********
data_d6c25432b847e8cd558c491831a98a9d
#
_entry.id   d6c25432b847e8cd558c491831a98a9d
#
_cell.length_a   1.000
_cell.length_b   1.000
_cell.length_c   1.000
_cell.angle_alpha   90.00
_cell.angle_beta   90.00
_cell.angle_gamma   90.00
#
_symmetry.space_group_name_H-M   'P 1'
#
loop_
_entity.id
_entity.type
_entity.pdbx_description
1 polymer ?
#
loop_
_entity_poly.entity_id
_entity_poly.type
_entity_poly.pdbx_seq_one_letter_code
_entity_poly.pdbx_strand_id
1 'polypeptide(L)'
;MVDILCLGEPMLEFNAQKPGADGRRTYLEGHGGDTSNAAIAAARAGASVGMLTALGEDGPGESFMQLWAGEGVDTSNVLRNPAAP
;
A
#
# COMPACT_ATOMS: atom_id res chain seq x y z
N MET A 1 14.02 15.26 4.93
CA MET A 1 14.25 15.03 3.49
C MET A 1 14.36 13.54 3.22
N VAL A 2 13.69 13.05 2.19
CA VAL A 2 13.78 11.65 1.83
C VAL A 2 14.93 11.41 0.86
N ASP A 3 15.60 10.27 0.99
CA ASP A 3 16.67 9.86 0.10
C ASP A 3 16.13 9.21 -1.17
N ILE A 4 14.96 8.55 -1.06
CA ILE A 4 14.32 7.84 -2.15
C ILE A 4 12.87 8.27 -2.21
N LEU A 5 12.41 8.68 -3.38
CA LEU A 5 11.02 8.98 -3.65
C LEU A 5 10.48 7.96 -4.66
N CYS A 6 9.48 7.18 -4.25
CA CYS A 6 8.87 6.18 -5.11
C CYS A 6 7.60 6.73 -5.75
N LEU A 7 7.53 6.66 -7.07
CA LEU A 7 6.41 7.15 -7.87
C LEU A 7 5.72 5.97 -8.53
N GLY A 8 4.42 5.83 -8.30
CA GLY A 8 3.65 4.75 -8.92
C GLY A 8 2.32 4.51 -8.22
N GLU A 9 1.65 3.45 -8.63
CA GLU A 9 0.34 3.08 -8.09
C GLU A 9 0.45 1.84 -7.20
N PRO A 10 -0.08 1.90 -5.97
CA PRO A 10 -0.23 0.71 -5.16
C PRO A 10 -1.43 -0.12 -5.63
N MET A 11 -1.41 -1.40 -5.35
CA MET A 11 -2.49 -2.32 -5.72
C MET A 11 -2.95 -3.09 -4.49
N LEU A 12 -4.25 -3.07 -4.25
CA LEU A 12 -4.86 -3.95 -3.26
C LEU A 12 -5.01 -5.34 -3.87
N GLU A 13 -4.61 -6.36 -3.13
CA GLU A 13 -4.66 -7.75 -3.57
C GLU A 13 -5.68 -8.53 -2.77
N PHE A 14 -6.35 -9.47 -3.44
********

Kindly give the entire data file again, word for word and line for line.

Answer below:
data_d6c25432b847e8cd558c491831a98a9d
#
_entry.id   d6c25432b847e8cd558c491831a98a9d
#
_cell.length_a   1.000
_cell.length_b   1.000
_cell.length_c   1.000
_cell.angle_alpha   90.00
_cell.angle_beta   90.00
_cell.angle_gamma   90.00
#
_symmetry.space_group_name_H-M   'P 1'
#
loop_
_entity.id
_entity.type
_entity.pdbx_description
1 polymer ?
#
loop_
_entity_poly.entity_id
_entity_poly.type
_entity_poly.pdbx_seq_one_letter_code
_entity_poly.pdbx_strand_id
1 'polypeptide(L)'
;MVDILCLGEPMLEFNAQKPGADGRRTYLEGHGGDTSNAAIAAARAGASVGMLTALGEDGPGESFMQLWAGEGVDTSNVLRNPAAP
;
A
#
# COMPACT_ATOMS: atom_id res chain seq x y z
N MET A 1 14.02 15.26 4.93
CA MET A 1 14.25 15.03 3.49
C MET A 1 14.36 13.54 3.22
N VAL A 2 13.69 13.05 2.19
CA VAL A 2 13.78 11.65 1.83
C VAL A 2 14.93 11.41 0.86
N ASP A 3 15.60 10.27 0.99
CA ASP A 3 16.67 9.86 0.10
C ASP A 3 16.13 9.21 -1.17
N ILE A 4 14.96 8.55 -1.06
CA ILE A 4 14.32 7.84 -2.15
C ILE A 4 12.87 8.27 -2.21
N LEU A 5 12.41 8.68 -3.38
CA LEU A 5 11.02 8.98 -3.65
C LEU A 5 10.48 7.96 -4.66
N CYS A 6 9.48 7.18 -4.25
CA CYS A 6 8.87 6.18 -5.11
C CYS A 6 7.60 6.73 -5.75
N LEU A 7 7.53 6.66 -7.07
CA LEU A 7 6.41 7.15 -7.87
C LEU A 7 5.72 5.97 -8.53
N GLY A 8 4.42 5.83 -8.30
CA GLY A 8 3.65 4.75 -8.92
C GLY A 8 2.32 4.51 -8.22
N GLU A 9 1.65 3.45 -8.63
CA GLU A 9 0.34 3.08 -8.09
C GLU A 9 0.45 1.84 -7.20
N PRO A 10 -0.08 1.90 -5.97
CA PRO A 10 -0.23 0.71 -5.16
C PRO A 10 -1.43 -0.12 -5.63
N MET A 11 -1.41 -1.40 -5.35
CA MET A 11 -2.49 -2.32 -5.72
C MET A 11 -2.95 -3.09 -4.49
N LEU A 12 -4.25 -3.07 -4.25
CA LEU A 12 -4.86 -3.95 -3.26
C LEU A 12 -5.01 -5.34 -3.87
N GLU A 13 -4.61 -6.36 -3.13
CA GLU A 13 -4.66 -7.75 -3.57
C GLU A 13 -5.68 -8.53 -2.77
N PHE A 14 -6.35 -9.47 -3.44